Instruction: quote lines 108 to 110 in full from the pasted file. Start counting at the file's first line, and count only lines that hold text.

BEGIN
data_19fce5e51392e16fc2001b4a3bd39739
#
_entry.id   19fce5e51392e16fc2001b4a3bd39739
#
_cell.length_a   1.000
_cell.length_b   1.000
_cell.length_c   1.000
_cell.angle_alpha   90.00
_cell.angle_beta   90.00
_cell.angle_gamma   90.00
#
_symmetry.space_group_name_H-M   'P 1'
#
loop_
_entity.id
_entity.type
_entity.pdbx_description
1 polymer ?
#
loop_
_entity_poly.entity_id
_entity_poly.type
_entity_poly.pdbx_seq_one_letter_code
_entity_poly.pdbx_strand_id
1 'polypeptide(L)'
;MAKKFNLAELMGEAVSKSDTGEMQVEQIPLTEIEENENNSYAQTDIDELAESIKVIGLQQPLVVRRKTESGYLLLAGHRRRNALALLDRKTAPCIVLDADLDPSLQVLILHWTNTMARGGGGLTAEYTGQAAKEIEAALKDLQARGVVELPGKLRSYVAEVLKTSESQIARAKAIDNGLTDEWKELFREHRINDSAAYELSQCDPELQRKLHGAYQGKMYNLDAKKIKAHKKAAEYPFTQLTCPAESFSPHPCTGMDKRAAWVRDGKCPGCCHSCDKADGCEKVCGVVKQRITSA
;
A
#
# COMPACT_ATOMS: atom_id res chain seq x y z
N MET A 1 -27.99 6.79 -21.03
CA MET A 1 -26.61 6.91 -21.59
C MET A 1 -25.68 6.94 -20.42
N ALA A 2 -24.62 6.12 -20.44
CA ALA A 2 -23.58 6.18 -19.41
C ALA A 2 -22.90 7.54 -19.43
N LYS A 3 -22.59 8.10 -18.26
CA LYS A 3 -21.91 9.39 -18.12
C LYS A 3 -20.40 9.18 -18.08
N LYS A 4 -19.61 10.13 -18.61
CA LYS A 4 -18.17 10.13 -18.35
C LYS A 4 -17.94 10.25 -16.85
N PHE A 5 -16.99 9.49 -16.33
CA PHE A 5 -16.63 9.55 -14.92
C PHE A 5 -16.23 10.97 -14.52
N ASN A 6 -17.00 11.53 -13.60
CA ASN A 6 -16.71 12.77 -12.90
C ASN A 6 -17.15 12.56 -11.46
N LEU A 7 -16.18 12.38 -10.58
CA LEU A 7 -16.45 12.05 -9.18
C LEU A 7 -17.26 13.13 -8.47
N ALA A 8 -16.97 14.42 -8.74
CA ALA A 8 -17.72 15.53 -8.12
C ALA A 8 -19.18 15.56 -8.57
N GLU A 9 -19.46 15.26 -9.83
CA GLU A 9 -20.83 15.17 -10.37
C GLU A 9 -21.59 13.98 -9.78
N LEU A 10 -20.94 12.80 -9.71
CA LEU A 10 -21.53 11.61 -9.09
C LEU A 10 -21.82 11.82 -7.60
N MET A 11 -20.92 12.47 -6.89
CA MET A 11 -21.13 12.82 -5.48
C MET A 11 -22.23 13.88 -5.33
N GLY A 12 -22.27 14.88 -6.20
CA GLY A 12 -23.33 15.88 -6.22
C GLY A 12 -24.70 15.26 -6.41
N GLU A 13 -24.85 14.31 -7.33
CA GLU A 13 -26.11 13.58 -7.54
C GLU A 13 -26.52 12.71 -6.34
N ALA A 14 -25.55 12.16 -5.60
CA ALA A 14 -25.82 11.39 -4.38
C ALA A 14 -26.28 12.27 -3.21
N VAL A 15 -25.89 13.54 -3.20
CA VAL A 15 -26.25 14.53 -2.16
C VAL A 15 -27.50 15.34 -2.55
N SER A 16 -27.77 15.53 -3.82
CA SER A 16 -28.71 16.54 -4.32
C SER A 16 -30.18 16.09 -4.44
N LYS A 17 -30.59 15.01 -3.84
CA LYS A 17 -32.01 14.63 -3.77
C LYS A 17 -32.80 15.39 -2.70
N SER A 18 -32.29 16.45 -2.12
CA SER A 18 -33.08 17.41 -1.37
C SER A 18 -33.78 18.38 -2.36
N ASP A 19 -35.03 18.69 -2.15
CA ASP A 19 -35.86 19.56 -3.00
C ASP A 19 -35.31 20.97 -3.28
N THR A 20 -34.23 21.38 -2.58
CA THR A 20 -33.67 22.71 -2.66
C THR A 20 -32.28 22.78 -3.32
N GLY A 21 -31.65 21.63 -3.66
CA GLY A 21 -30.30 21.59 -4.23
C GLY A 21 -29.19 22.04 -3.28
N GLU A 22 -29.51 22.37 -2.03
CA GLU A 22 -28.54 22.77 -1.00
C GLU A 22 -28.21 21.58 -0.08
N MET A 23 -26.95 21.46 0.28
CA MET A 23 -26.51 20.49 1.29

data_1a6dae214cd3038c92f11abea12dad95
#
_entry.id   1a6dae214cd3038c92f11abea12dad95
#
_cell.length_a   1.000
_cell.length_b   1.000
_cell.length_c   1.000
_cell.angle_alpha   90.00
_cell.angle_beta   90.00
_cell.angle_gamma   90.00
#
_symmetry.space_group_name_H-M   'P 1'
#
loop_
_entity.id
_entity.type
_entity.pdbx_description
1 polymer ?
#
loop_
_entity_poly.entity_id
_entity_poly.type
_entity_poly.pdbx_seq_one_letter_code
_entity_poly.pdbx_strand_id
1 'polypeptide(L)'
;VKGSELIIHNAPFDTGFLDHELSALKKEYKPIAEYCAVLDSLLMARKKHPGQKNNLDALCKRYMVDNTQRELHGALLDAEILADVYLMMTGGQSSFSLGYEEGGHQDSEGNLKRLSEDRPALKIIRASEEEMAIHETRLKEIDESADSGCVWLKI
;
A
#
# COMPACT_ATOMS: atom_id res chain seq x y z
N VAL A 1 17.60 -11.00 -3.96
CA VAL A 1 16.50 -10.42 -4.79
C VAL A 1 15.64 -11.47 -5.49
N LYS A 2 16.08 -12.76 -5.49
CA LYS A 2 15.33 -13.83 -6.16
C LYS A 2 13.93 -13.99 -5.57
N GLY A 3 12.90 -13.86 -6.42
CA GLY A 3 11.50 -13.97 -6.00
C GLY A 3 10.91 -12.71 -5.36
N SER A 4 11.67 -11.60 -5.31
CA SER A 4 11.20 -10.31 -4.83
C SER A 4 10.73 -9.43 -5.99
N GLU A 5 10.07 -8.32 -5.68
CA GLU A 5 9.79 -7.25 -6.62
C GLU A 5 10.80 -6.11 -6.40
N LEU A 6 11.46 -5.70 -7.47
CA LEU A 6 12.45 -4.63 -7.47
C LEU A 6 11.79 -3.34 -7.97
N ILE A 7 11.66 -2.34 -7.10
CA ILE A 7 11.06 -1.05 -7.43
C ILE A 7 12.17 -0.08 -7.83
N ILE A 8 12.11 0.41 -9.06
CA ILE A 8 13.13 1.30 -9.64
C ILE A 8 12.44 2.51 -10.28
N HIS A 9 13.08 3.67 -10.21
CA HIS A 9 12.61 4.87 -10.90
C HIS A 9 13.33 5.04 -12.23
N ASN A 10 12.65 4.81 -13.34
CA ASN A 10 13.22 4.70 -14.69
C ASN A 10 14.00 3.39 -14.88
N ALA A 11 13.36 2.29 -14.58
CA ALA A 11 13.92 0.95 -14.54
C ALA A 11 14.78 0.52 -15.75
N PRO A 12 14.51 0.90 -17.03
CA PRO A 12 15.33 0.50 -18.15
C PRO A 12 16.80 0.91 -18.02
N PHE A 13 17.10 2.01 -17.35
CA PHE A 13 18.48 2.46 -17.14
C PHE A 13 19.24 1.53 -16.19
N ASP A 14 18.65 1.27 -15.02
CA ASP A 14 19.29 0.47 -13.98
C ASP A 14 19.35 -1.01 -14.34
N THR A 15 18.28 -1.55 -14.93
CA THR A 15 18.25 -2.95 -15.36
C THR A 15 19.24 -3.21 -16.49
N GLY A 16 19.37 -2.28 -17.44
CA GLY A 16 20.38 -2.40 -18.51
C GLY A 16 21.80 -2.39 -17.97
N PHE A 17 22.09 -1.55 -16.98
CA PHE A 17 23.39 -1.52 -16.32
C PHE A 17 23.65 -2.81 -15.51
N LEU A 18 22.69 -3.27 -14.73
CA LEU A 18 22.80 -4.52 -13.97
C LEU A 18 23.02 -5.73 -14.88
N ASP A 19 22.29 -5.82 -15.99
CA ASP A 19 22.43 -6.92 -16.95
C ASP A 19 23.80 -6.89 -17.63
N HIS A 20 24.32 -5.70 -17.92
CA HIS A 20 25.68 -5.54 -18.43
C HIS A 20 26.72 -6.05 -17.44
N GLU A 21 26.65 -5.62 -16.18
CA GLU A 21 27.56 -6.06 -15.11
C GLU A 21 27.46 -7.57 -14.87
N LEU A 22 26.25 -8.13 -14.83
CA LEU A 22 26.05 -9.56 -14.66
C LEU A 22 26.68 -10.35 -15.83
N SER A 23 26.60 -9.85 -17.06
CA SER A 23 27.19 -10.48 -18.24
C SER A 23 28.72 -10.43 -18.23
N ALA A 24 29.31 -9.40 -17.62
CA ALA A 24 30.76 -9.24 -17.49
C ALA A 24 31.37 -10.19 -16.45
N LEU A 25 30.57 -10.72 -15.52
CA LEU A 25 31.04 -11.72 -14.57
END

_cell.angle_gamma   90.00
#
_symmetry.space_group_name_H-M   'P 1'